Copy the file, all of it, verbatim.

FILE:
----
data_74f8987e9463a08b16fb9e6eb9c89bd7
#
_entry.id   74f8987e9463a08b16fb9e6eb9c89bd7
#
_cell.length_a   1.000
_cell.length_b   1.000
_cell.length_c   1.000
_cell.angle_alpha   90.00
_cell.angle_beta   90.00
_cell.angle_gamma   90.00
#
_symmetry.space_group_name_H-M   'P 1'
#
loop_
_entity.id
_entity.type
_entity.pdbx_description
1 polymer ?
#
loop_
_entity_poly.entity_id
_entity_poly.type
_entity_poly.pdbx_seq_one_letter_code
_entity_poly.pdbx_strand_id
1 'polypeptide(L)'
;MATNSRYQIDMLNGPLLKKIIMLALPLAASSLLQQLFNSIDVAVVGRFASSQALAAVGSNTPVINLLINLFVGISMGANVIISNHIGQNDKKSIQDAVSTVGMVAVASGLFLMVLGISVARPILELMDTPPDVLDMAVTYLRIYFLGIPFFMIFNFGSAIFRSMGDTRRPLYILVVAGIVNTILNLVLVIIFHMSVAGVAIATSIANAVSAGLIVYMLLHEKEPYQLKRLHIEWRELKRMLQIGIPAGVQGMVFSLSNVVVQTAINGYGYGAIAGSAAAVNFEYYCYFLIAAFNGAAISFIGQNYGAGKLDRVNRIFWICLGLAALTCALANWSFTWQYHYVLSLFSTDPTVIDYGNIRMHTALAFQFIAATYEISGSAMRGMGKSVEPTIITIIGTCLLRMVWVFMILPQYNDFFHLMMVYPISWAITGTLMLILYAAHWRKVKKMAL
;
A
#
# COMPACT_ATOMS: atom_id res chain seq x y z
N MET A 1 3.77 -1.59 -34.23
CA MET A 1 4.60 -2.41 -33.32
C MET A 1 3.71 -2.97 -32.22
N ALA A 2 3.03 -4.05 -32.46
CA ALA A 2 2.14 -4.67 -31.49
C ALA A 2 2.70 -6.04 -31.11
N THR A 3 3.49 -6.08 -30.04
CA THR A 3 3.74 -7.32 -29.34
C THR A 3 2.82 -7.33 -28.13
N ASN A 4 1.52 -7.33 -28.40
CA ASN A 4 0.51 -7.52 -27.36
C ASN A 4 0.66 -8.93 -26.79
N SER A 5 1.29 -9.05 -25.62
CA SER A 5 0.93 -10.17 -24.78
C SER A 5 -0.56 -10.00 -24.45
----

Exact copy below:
data_74f8987e9463a08b16fb9e6eb9c89bd7
#
_entry.id   74f8987e9463a08b16fb9e6eb9c89bd7
#
_cell.length_a   1.000
_cell.length_b   1.000
_cell.length_c   1.000
_cell.angle_alpha   90.00
_cell.angle_beta   90.00
_cell.angle_gamma   90.00
#
_symmetry.space_group_name_H-M   'P 1'
#
loop_
_entity.id
_entity.type
_entity.pdbx_description
1 polymer ?
#
loop_
_entity_poly.entity_id
_entity_poly.type
_entity_poly.pdbx_seq_one_letter_code
_entity_poly.pdbx_strand_id
1 'polypeptide(L)'
;MATNSRYQIDMLNGPLLKKIIMLALPLAASSLLQQLFNSIDVAVVGRFASSQALAAVGSNTPVINLLINLFVGISMGANVIISNHIGQNDKKSIQDAVSTVGMVAVASGLFLMVLGISVARPILELMDTPPDVLDMAVTYLRIYFLGIPFFMIFNFGSAIFRSMGDTRRPLYILVVAGIVNTILNLVLVIIFHMSVAGVAIATSIANAVSAGLIVYMLLHEKEPYQLKRLHIEWRELKRMLQIGIPAGVQGMVFSLSNVVVQTAINGYGYGAIAGSAAAVNFEYYCYFLIAAFNGAAISFIGQNYGAGKLDRVNRIFWICLGLAALTCALANWSFTWQYHYVLSLFSTDPTVIDYGNIRMHTALAFQFIAATYEISGSAMRGMGKSVEPTIITIIGTCLLRMVWVFMILPQYNDFFHLMMVYPISWAITGTLMLILYAAHWRKVKKMAL
;
A
#
# COMPACT_ATOMS: atom_id res chain seq x y z
N MET A 1 3.77 -1.59 -34.23
CA MET A 1 4.60 -2.41 -33.32
C MET A 1 3.71 -2.97 -32.22
N ALA A 2 3.03 -4.05 -32.46
CA ALA A 2 2.14 -4.67 -31.49
C ALA A 2 2.70 -6.04 -31.11
N THR A 3 3.49 -6.08 -30.04
CA THR A 3 3.74 -7.32 -29.34
C THR A 3 2.82 -7.33 -28.13
N ASN A 4 1.52 -7.33 -28.40
CA ASN A 4 0.51 -7.52 -27.36
C ASN A 4 0.66 -8.93 -26.79
N SER A 5 1.29 -9.05 -25.62
CA SER A 5 0.93 -10.17 -24.78
C SER A 5 -0.56 -10.00 -24.45